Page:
What is a DUI Refusal
One of the most common DUI refusal questions from clients is if they should take the DUI breath test requested by the officer. More often than not, drivers are stressed, confused, scared, and worried about many aspects including what is going to happen, how to tell their families, and what will happen with their job.
When an officer is investigating a possible DUI-DWI, routine procedures include asking the driver to submit to testing of breath, blood and/or urine. For DUI breath tests, it is important to remember that there are essentially two types of breath tests – PBT and the state-administered breath testing device. The preliminary breath test (PBT) is used at the roadside to establish the presence of alcohol and is 100% optional and voluntary. The state-administered breath device testing occurs after your DUI arrest. Usually, these tests are conducted at a jail, police substation, or possibly in a mobile alcohol testing van.
When requesting a driver to submit to a forensic breath, blood or urine testing the officer reads an Implied Consent (some states call it “informed consent”), which informs the driver of the consequences of DUI refusal. In the majority of states, the officer cannot force the driver to consent to testing. But, the trend today is to forcibly take blood if you refuse. Refusing to take the DUI blood test does not mean you will not be arrested or convicted for DUI. Moreover, almost every state permits the prosecutor to introduce evidence – at trial – that you refused to consent to your breath or blood to be tested for alcohol (or drug) content.
Most states allow the officer to charge you with being too impaired to drive, even when you have refused. Unlike “per se” DUI, which is based upon test results, a DUI-DWI “impaired” charge is based on observations by the officer. Observations can include the smell of alcohol, the driver stating he or she just left a bar, being unsteady on feet, having slurred speech, or other various signs of impairment. If the driver submits to voluntary field sobriety tests, these results will be used against the driver at trial. Courts can try to use your refusal against you as circumstantial evidence and argue that you refused because you knew you were intoxicated. So, merely the fact that the driver had a BAC over the legal limit (usually 0.08%) does not mean you will not be convicted.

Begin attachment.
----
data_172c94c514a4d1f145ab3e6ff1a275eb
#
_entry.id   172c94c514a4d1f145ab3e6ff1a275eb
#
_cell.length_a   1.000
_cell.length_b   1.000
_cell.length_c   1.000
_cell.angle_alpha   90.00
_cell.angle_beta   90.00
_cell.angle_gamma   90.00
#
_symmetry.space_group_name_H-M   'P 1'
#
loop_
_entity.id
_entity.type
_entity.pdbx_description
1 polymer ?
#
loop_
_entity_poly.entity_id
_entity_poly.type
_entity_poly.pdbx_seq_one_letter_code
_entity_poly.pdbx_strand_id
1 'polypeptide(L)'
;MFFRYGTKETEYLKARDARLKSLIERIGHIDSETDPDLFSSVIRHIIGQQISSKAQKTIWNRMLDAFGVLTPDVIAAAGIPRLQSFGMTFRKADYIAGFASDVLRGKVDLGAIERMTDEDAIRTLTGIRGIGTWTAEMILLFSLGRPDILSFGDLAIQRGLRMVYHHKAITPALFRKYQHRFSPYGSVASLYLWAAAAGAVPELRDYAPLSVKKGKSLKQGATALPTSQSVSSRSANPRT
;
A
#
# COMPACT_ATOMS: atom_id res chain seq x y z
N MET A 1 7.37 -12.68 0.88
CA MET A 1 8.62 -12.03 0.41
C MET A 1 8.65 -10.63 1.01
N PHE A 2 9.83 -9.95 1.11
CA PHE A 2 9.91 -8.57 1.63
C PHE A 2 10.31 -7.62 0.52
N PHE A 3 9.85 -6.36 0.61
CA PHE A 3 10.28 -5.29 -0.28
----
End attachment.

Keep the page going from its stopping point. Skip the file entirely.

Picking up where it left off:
In addition to possible suspension/revocation of driving privileges for refusing to be tested, most states also assess some type of suspension or revocation if the driver “blows” over the legal limit. So, in a state with a 0.02 underage limit, if a driver who is 19 years old blows 0.042 on forensic breath machines, some administrative suspension or revocation punishment will apply. This same concept applies to adults who blow over a 0.08.
When a driver refuses to test, they typically face one-year administrative license suspension (or revocation, in some states). The officer usually takes the plastic driver’s license and issues a temporary permit to drive. The permit allows the driver time to file an appeal of the officer’s notice of suspension for non-consent to the test. A driver has a limited window of time (this varies from state to state) from the date of arrest to request a hearing to appeal the administrative suspension/revocation. This is a separate proceeding from any possible suspension resulting from the outcome of the criminal case. In almost all states, the administrative appeal takes place in a court outside of the criminal case court.
If a timely appeal is not filed, driving privileges would become suspended or revoked – typically for 6 months to one year. Depending on state law, the driver may or may not be entitled to seek a “limited” permit after some time period. Previous DUI-DWI charges can impact the length of suspension in some states depending on the number of previous offenses and the length of time between cases.